The previous post is accurate in that there has been some level of integration that can demonstrate success. The old ideologies that drove the Iron Curtain to descend upon Europe disappeared and in its place was a new paradigm where nations were quickly appropriated into market economies. This was enhanced with globalized economic realities, helping to integrate more of the world as well as Europe. I think that the where this line ends up being moved to is going to be the challenge here. On one hand, the issue of Greece is a sticky one. To what extent does integration play a role in "bailing" out a nation such as Greece? It is difficult to push integration, but then retreat back to protectionist measures when convenient. As many nations are seeking to understand how globalized and integrated economies are impacted in worldwide economic challenges, European nations are no different in trying to understand this new paradigm.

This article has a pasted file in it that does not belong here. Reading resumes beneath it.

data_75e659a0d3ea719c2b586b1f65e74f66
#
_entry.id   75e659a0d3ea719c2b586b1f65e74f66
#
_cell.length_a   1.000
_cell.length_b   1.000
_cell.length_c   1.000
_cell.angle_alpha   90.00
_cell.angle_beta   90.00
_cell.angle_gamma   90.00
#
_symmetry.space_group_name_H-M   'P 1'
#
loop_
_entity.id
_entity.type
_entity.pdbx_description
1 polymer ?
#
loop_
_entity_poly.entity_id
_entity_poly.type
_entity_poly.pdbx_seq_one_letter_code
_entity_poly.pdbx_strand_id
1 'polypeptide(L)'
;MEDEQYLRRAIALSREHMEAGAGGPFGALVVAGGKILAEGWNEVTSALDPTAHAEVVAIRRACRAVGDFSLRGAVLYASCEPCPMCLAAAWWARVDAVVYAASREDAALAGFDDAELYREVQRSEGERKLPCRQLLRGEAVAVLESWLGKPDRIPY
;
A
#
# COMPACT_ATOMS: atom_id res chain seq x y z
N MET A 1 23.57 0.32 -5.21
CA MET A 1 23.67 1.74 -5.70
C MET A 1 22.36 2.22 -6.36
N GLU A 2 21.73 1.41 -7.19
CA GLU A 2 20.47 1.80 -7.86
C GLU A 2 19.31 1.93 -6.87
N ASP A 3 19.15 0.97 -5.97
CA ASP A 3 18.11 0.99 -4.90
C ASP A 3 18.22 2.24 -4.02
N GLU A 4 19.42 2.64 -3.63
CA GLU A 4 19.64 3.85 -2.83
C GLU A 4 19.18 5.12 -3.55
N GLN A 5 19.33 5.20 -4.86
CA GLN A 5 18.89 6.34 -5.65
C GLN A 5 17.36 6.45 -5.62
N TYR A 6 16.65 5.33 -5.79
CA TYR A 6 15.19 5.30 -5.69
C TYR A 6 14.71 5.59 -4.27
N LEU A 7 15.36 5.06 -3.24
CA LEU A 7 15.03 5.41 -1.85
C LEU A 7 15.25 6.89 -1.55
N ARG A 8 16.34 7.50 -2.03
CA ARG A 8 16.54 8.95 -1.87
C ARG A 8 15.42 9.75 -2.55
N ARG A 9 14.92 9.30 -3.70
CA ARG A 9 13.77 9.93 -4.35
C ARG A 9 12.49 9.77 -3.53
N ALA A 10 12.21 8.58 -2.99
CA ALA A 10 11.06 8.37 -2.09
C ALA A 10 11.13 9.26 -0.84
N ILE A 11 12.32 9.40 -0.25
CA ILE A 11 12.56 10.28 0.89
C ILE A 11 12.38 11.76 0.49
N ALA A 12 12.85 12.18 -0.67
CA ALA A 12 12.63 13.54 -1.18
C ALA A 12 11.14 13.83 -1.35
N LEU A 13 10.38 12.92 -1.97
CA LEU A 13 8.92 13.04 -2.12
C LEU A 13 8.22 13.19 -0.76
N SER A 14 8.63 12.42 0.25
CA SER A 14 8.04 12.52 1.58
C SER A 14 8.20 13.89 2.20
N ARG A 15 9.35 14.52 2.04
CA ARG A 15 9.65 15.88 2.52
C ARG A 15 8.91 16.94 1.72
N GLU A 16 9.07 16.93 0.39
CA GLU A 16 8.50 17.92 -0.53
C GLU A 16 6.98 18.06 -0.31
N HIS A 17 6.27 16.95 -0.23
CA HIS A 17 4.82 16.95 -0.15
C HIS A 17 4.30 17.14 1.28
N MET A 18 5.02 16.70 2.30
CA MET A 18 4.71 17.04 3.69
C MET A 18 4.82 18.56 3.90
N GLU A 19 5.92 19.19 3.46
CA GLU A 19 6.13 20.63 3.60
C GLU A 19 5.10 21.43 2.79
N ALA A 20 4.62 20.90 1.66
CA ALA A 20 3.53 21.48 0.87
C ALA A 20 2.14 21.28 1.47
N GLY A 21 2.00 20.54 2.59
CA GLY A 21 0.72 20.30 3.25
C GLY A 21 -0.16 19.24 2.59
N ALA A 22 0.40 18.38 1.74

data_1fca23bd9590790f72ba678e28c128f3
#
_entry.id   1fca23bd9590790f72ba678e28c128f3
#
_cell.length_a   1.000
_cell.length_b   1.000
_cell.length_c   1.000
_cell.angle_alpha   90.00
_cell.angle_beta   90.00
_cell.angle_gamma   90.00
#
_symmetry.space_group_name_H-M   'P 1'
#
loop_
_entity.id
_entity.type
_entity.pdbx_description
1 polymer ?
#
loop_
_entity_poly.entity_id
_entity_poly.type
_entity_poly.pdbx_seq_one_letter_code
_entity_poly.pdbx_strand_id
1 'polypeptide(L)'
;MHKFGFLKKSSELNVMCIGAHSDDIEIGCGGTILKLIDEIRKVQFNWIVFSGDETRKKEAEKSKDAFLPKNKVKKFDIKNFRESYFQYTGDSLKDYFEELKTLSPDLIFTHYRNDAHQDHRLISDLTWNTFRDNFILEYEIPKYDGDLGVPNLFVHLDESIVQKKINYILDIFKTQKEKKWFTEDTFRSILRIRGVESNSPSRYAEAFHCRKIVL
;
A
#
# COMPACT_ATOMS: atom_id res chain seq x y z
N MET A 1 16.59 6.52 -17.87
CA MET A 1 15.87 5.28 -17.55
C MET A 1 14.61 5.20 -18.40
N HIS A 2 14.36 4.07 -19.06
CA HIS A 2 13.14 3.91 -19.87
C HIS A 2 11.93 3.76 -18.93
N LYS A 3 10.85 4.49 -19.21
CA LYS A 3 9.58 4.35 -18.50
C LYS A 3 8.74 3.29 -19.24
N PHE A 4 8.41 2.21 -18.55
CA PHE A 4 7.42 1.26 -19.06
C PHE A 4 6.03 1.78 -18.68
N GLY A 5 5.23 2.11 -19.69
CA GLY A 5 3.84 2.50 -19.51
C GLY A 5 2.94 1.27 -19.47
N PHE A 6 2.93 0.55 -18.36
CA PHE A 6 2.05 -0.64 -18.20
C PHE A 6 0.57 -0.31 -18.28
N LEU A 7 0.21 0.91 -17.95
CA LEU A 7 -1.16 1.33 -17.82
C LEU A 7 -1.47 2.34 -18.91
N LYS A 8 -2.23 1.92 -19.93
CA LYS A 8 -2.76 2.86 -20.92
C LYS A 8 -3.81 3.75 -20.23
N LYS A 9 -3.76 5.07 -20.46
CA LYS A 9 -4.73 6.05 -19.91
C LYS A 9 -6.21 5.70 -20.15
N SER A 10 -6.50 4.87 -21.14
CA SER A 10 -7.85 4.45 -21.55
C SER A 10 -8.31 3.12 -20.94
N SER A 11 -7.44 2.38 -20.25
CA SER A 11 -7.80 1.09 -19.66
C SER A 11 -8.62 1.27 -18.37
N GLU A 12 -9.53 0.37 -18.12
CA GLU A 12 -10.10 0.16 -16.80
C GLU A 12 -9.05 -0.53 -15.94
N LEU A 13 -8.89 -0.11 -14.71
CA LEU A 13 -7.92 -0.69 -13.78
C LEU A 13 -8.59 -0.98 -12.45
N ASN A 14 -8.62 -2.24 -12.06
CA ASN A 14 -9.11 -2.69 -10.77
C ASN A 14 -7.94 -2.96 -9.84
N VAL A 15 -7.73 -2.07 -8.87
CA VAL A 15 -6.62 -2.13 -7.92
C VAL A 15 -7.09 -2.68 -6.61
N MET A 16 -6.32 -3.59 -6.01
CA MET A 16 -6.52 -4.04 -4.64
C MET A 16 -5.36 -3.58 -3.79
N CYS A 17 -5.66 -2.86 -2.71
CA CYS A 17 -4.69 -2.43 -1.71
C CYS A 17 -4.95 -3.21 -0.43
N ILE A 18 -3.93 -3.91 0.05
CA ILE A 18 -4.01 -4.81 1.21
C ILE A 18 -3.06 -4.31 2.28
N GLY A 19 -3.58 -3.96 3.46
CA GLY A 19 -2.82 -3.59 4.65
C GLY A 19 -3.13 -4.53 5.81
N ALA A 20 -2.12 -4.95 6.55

I would say that it has only succeeded to a certain degree. Recent events show us that it is not fully integrated.
I think that you can argue that the EU has integrated to a great degree, especially economically. They have created a common currency and they have so much of a common market that there are essentially no barriers between countries. This is a remarkable achievement.
But the recent problems with Greece show that this integration is not complete. Some countries have much weaker economies and have governments that are much less willing to push for reforms than other governments. When these "lower performing" countries get in trouble, the other countries (notably Germany) do not really want to sacrifice to help them out. This shows that the various countries do not yet see each other as "self." They still think of themselves as different countries and do not want to sacrifice for one another.
This shows that they are not completely integrated.